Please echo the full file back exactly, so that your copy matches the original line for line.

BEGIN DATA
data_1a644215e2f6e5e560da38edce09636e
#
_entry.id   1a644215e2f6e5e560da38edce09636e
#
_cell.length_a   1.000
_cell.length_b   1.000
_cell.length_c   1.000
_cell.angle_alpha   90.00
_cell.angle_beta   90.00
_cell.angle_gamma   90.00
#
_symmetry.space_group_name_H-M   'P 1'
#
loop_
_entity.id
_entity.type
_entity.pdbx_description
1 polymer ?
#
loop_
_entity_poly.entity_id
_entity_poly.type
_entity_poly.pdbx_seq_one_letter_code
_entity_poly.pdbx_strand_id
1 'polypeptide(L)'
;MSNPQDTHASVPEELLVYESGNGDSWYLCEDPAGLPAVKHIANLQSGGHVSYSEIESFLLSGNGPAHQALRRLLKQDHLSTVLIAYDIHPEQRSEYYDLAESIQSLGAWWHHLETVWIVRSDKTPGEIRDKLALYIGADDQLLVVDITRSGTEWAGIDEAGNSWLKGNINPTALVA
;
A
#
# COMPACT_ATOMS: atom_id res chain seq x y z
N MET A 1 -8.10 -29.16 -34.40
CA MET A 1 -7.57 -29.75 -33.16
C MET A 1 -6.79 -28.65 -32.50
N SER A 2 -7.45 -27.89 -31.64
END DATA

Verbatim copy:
data_1a644215e2f6e5e560da38edce09636e
#
_entry.id   1a644215e2f6e5e560da38edce09636e
#
_cell.length_a   1.000
_cell.length_b   1.000
_cell.length_c   1.000
_cell.angle_alpha   90.00
_cell.angle_beta   90.00
_cell.angle_gamma   90.00
#
_symmetry.space_group_name_H-M   'P 1'
#
loop_
_entity.id
_entity.type
_entity.pdbx_description
1 polymer ?
#
loop_
_entity_poly.entity_id
_entity_poly.type
_entity_poly.pdbx_seq_one_letter_code
_entity_poly.pdbx_strand_id
1 'polypeptide(L)'
;MSNPQDTHASVPEELLVYESGNGDSWYLCEDPAGLPAVKHIANLQSGGHVSYSEIESFLLSGNGPAHQALRRLLKQDHLSTVLIAYDIHPEQRSEYYDLAESIQSLGAWWHHLETVWIVRSDKTPGEIRDKLALYIGADDQLLVVDITRSGTEWAGIDEAGNSWLKGNINPTALVA
;
A
#
# COMPACT_ATOMS: atom_id res chain seq x y z
N MET A 1 -8.10 -29.16 -34.40
CA MET A 1 -7.57 -29.75 -33.16
C MET A 1 -6.79 -28.65 -32.50
N SER A 2 -7.45 -27.89 -31.64